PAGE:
I have been reading Martin Fowler’s book Domain-Specific Language during last two months. Now I am not fully done with the book but have a good idea because the rest of the book is about individual DSL patterns, which I think are better read when used.
I got two key points from the book. One is that the key to DSL is semantic model (“The semantics of a program is what it means – that is, what it does when it executes”). You can implement semantic model as APIs/frameworks in system languages like Java. If you are confused by the question, “what is the difference between DSL and normal code on top of high level APIs?” you are definitely not alone. In fact, quite some DSLs are built on top of same high level APIs as would in traditional programming languages. The semantic models embodied in APIs/frameworks are cornerstones no matter which approach you choose. Of course, DSLs normally have simpler syntaxes than general programming languages.
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The second key point is that a DSL is meant more for domain experts to read than for programmers to code it. So the readability is a key motivator for adopting DSLs. Not in any time soon, if ever, shall we expect domain expert to write DSL code. It’s just like that everyone can read novels but only a few write them.
With these understandings, a DSL is really a thin layer that solves a small part of an overall domain related problem. The bigger part is the semantic model/APIs/frameworks which are needed no matter what. So there is not much choice other than which normal programming language you use.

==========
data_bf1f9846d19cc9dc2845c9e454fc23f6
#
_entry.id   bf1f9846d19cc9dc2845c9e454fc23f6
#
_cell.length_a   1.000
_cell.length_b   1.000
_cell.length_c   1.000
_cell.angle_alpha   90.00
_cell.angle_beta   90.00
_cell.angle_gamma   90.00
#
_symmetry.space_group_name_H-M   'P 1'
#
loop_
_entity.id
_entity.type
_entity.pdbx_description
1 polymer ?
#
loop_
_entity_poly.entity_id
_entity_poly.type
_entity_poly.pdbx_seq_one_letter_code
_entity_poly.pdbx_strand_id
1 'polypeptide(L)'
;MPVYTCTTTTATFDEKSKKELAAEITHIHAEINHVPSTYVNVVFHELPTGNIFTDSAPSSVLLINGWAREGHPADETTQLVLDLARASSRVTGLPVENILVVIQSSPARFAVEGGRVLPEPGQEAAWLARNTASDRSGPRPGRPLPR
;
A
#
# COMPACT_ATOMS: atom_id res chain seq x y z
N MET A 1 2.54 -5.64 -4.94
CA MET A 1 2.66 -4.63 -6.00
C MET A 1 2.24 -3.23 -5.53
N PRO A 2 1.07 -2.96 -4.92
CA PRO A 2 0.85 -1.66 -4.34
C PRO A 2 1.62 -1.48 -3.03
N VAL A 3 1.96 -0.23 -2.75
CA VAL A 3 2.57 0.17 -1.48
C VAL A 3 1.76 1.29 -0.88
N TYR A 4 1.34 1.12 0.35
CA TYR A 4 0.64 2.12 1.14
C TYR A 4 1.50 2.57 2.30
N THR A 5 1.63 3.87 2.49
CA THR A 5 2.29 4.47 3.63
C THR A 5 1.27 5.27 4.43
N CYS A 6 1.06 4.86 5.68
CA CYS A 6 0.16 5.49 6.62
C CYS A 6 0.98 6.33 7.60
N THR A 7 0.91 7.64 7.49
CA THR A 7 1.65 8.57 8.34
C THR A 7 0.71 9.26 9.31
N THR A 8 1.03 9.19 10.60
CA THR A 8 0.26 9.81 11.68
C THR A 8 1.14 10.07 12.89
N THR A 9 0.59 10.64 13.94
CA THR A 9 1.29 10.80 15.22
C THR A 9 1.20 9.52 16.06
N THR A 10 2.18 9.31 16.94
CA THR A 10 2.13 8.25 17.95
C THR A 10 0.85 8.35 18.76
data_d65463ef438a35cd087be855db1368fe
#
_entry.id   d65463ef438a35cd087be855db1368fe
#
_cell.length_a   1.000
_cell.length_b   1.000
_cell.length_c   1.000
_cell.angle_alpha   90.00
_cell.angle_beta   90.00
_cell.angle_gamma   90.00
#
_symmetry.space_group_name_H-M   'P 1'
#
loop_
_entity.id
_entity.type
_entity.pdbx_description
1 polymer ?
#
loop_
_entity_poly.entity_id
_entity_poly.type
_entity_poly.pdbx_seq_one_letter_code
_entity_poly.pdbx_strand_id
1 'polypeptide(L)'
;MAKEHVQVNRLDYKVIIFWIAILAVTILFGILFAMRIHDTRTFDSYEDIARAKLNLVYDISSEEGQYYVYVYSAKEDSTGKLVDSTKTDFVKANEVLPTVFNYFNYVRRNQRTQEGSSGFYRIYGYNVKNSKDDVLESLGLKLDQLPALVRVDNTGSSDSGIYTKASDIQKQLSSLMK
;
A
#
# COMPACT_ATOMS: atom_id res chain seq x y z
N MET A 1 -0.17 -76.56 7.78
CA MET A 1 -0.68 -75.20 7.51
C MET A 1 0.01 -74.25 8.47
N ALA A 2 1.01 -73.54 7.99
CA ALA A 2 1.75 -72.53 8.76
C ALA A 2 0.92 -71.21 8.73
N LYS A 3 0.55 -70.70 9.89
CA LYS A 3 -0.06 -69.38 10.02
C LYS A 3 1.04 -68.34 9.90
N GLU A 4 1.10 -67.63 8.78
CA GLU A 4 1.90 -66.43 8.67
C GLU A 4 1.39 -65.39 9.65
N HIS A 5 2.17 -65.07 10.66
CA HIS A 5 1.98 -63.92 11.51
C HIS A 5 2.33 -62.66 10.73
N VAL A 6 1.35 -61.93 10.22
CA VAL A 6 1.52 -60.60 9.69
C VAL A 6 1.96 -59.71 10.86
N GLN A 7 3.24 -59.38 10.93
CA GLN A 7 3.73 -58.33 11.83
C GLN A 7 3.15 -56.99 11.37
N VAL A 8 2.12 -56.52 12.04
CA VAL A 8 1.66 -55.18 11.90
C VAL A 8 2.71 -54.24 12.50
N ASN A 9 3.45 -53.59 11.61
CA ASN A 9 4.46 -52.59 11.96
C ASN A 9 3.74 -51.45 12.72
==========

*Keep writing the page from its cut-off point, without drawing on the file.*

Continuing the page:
For readability, however, there could be several different alternatives to DSLs other than general languages. Here are some I can think of, and you can add more in comments:
- Information highlighting. Just pick up whatever important and makes sense to domain experts, therefore they can browse the code and capture important information easily. Technically, it’s not new at all – syntax highlighting has been used in many IDEs and newer editors like vim; search engines highlight keywords in cached search pages. Here you don’t necessarily highlight language keywords, but important information like key string values, important API calls, etc.
- Information hiding. With key information being highlighted, the rest code could still be a distraction. A naturally further step is to hide them totally or partially like wrapping them into smaller section. User can control what and at what level the code are displayed.
- Configuration. It’s for sure much less powerful than a DSL, but may be good enough for simple cases.
- Scripting languages. You can potentially improve readability using languages like Jython. Languages like Ruby gives you power to build DSLs.
To design these viewers, you need to understand and determine what information is important and what is not. It may require similar level of thinking as designing a DSL but waived the work for code generators or parsers.
With these specialized viewers, there may be less demand for DSLs. Having said that, I think almost everything has its place in this world; so do DSLs. What do you think?